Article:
[Date Prev][Date Next][Thread Prev][Thread Next][Date Index][Thread Index]
Re: [xmca] Natural/Cultural Lines/
- To: smago <firstname.lastname@example.org>
- Subject: Re: [xmca] Natural/Cultural Lines/
- From: mike cole <email@example.com>
- Date: Tue, 13 Jul 2010 10:42:28 -0700
- Cc: "eXtended Mind, Culture, Activity" <firstname.lastname@example.org>
- Delivered-to: email@example.com
- Dkim-signature: v=1; a=rsa-sha256; c=relaxed/relaxed; d=gmail.com; s=gamma; h=domainkey-signature:mime-version:received:received:reply-to :in-reply-to:references:date:message-id:subject:from:to:cc :content-type; bh=NrDJ1u8jxDZG7DlJFsY7MC2AwIqY2dgUlNN0vgiBmbk=; b=r6Z8cXHhOsSWfyL6suPVO8piKOPkPr2V+neDDrEJRvwWBF4DaZ81ehEg+09YtFKnmt GQLHGIowgqUkN9HA6XZwy32kfsF/mxm6zqiip4b7tc8vUBWtJ0JvrMuBX7m6fWzg9Mrh /aEKrxNwW7VvUQgfn9+PJvwnEScClRqKrRLVE=
- Domainkey-signature: a=rsa-sha1; c=nofws; d=gmail.com; s=gamma; h=mime-version:reply-to:in-reply-to:references:date:message-id :subject:from:to:cc:content-type; b=XKs4p9EcexJp+X1reJyg1LSSSpZtN1JJLQSuF4g6esjPmppK5CGLiXpdKJuNIxCRa6 NQJphQL7uZJ+lOJm1Vh6gvFitZnaTdUSHq13d4SWe+zJ6mQZFaq547WPqdLwFuMv6i0k oLTJTVYk0Z/9yGVoIhep4z3mI4Isi52MQamrQ=
- In-reply-to: <EAD7E8E8C127E5429389D6EA4BB5C78101B924@SN1PRD0202MB022.namprd02.prod.outlook.com>
- List-archive: <http://dss.ucsd.edu/mailman/private/xmca>
- List-help: <mailto:firstname.lastname@example.org?subject=help>
- List-id: "eXtended Mind, Culture, Activity" <xmca.weber.ucsd.edu>
- List-post: <mailto:email@example.com>
- List-subscribe: <http://dss.ucsd.edu/mailman/listinfo/xmca>, <mailto:firstname.lastname@example.org?subject=subscribe>
- List-unsubscribe: <http://dss.ucsd.edu/mailman/listinfo/xmca>, <mailto:email@example.com?subject=unsubscribe>
- References: <AANLkTikEG5aZI8VxeFJgv6WJBgAnPPIQWm-iqpraa2Ei@mail.gmail.com> <EAD7E8E8C127E5429389D6EA4BB5C78101B924@SN1PRD0202MB022.namprd02.prod.outlook.com>
- Reply-to: firstname.lastname@example.org, "eXtended Mind, Culture, Activity" <email@example.com>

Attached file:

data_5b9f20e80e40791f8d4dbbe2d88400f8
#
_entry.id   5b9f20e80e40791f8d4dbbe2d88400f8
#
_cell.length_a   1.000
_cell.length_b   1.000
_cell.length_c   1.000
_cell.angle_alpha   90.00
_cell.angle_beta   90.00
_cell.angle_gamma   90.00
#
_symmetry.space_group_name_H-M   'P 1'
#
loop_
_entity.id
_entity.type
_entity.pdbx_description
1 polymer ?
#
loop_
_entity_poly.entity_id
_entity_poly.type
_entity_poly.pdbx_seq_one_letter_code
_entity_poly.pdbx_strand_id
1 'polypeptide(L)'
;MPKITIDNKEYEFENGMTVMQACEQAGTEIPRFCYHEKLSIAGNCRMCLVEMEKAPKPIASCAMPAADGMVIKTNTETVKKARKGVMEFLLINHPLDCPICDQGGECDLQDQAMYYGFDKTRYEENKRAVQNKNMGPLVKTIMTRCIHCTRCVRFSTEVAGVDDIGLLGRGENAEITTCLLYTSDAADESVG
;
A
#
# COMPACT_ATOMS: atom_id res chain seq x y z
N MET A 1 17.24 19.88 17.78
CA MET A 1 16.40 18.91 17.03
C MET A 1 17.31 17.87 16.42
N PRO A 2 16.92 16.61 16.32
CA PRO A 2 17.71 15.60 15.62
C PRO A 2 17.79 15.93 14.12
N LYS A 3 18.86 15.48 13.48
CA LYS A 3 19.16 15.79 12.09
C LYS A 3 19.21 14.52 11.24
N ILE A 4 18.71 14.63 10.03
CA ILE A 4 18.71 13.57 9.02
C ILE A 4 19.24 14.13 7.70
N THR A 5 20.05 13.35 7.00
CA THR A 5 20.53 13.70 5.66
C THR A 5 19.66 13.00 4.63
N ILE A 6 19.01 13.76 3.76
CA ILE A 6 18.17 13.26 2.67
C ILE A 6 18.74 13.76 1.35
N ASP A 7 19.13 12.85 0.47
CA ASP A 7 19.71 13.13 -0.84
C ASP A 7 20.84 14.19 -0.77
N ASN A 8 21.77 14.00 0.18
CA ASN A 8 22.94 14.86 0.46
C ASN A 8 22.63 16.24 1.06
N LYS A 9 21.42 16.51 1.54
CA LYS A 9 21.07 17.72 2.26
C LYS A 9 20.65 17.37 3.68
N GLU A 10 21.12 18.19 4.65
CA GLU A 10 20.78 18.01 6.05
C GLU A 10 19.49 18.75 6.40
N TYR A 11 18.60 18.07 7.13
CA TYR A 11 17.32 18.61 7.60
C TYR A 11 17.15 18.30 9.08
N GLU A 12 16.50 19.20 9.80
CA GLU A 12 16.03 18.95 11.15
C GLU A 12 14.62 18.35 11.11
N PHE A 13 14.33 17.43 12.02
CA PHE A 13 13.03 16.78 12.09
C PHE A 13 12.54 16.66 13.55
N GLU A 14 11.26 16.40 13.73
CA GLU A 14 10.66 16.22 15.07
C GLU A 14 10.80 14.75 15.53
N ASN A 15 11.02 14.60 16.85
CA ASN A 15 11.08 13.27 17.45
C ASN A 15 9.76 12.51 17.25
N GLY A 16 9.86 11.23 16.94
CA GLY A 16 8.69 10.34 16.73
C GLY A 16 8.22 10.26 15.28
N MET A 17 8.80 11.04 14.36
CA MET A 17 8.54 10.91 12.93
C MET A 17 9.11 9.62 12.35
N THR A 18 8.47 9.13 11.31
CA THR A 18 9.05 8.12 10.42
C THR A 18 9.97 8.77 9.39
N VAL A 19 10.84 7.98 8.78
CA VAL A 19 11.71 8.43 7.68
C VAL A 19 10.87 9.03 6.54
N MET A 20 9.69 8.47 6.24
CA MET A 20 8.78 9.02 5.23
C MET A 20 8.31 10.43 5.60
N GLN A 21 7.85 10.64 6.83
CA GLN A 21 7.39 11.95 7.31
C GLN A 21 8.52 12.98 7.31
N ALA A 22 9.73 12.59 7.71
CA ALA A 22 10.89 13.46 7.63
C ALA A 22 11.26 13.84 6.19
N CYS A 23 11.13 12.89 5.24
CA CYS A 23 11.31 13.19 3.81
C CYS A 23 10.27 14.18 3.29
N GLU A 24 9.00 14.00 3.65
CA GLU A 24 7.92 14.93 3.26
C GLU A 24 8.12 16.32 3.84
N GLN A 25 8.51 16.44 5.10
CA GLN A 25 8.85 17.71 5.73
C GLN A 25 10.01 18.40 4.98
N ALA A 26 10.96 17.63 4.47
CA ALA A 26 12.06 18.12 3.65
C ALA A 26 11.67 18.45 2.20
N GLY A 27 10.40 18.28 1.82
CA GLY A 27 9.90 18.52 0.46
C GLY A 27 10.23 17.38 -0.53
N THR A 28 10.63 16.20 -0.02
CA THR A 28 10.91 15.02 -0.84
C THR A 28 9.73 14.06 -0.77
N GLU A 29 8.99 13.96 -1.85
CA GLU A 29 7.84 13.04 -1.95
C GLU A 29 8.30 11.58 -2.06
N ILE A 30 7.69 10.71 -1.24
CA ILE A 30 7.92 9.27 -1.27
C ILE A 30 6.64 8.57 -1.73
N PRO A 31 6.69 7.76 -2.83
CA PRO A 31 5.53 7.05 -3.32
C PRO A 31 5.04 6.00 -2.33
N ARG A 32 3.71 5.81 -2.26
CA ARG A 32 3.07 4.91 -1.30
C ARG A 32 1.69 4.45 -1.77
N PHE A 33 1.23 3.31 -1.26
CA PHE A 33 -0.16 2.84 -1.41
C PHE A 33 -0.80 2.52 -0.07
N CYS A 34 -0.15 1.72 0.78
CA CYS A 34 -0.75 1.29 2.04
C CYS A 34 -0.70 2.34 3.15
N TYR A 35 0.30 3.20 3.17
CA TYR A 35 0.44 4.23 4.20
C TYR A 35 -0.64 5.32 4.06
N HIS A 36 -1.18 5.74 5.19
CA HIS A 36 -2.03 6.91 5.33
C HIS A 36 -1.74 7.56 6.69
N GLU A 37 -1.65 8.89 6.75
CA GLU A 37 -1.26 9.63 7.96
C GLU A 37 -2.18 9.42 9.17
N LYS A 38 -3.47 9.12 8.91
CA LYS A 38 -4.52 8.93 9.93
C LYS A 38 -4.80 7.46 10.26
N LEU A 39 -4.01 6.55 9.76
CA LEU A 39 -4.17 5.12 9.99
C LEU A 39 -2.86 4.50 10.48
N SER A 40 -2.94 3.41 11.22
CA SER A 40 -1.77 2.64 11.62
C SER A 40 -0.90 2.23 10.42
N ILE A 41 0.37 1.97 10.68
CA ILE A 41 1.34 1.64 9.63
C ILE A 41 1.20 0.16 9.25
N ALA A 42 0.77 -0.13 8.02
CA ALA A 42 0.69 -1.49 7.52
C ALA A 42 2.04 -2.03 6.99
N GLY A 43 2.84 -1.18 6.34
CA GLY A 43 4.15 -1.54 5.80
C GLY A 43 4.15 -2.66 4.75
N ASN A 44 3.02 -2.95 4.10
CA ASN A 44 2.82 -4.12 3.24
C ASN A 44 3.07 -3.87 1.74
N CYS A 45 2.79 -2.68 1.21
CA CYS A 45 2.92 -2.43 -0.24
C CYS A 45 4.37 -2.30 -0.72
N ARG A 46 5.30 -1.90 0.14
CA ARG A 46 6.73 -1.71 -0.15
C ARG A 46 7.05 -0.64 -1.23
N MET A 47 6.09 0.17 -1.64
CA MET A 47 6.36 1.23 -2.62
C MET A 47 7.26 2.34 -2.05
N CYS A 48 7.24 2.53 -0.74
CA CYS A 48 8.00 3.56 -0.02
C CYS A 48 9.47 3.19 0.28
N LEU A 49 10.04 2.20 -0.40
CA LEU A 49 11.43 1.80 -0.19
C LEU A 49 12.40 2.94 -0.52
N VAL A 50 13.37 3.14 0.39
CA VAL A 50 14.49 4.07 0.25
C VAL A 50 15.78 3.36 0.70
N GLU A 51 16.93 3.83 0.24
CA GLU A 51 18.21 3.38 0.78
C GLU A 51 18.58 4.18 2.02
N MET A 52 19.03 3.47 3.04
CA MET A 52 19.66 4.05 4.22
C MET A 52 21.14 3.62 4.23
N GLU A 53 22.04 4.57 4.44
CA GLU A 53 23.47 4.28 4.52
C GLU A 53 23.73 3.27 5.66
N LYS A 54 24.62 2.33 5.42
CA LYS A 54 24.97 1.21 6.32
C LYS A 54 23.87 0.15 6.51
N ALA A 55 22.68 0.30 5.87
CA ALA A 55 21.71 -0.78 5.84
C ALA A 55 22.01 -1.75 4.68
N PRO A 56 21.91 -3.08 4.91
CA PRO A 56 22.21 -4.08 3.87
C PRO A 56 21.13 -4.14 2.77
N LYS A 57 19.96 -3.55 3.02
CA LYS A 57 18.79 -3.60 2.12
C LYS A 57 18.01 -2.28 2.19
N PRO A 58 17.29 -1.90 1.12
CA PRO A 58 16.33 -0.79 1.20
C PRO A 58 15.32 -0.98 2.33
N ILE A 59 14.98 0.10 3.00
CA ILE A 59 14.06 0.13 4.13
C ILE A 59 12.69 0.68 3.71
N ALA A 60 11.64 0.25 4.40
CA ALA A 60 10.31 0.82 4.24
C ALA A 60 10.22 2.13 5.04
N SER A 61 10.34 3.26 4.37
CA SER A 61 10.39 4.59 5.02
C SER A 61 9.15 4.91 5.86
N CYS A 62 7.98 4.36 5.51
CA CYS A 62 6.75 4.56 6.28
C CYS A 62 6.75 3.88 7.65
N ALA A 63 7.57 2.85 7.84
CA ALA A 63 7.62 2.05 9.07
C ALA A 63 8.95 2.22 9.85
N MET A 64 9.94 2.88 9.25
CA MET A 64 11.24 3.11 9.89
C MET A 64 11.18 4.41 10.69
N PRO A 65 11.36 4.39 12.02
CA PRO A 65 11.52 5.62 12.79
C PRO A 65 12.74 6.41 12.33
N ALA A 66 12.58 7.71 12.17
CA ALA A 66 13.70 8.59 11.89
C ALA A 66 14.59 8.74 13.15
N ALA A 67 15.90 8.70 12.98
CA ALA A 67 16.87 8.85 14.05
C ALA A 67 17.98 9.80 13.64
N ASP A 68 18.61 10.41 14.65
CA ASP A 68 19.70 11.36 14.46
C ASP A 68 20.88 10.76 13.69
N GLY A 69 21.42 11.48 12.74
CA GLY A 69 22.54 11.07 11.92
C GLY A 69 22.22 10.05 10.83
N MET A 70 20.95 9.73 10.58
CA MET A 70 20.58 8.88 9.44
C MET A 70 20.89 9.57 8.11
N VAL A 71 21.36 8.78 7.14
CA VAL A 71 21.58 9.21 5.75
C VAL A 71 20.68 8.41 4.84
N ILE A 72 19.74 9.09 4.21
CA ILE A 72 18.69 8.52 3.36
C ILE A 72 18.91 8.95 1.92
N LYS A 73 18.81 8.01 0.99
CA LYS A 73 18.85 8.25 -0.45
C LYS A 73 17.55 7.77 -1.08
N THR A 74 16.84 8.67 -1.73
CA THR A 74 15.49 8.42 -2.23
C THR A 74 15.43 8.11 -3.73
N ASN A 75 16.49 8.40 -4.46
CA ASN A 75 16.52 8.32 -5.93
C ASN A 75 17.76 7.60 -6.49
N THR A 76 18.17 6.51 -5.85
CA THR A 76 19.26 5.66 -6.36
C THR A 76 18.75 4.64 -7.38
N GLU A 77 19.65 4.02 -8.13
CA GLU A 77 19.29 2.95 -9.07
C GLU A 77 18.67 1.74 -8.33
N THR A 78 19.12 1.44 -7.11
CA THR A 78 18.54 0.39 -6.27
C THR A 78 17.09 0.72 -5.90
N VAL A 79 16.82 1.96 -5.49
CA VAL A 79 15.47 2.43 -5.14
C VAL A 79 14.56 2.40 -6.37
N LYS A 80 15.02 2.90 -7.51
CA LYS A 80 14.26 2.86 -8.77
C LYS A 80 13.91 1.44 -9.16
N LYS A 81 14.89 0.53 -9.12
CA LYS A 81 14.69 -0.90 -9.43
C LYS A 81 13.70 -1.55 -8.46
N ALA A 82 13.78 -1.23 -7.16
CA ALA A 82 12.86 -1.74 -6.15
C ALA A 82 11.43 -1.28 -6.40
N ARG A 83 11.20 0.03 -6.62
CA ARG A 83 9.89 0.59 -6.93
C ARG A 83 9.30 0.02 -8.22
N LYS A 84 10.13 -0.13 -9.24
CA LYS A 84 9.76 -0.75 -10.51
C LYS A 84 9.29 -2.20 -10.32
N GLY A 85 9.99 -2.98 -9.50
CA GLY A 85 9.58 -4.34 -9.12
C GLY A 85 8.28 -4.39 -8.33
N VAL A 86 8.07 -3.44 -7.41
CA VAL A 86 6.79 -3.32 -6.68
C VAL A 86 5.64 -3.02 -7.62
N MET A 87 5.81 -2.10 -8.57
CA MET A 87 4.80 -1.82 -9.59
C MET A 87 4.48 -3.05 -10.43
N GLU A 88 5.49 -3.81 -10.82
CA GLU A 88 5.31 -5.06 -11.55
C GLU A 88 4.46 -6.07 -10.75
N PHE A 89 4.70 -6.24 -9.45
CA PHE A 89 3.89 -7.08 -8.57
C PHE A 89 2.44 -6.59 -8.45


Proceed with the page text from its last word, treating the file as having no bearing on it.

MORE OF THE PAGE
- Sender: firstname.lastname@example.org
Thanks Peter. Interesting.
What I am trying to figure out is Vygotsky's theory of concept formation and
recent posts that have introduced new (for me) distinctions as a way to
understand, say, the concept formation process described in chapter 5-6 of
Re the example. I have no doubt that there was nothing wrong with my taste
buds and my wife and i appeared to establish "intersubjectivity" that the
soup was yummy in a special way.
Our language does not allow us to put it into words. Perhaps a great chef
would be able to talk to another chef about it, like expert wine tasters.
One question is -- what is the state of our cognitive processes here?
Another question concerns imagination. I am thinking, tentatively, that our
imaginations WERE impaired.
Anyway, an example of the experiencable, the shareably experienceable, but
not formulatable in language.
On Tue, Jul 13, 2010 at 8:58 AM, smago <email@example.com> wrote:
> On the topic of minestrone soup.....some friends and I have a book on
> teaching writing coming out this fall. One chapter deals with teaching
> middle school kids ways to use sensory detail in their writing. From that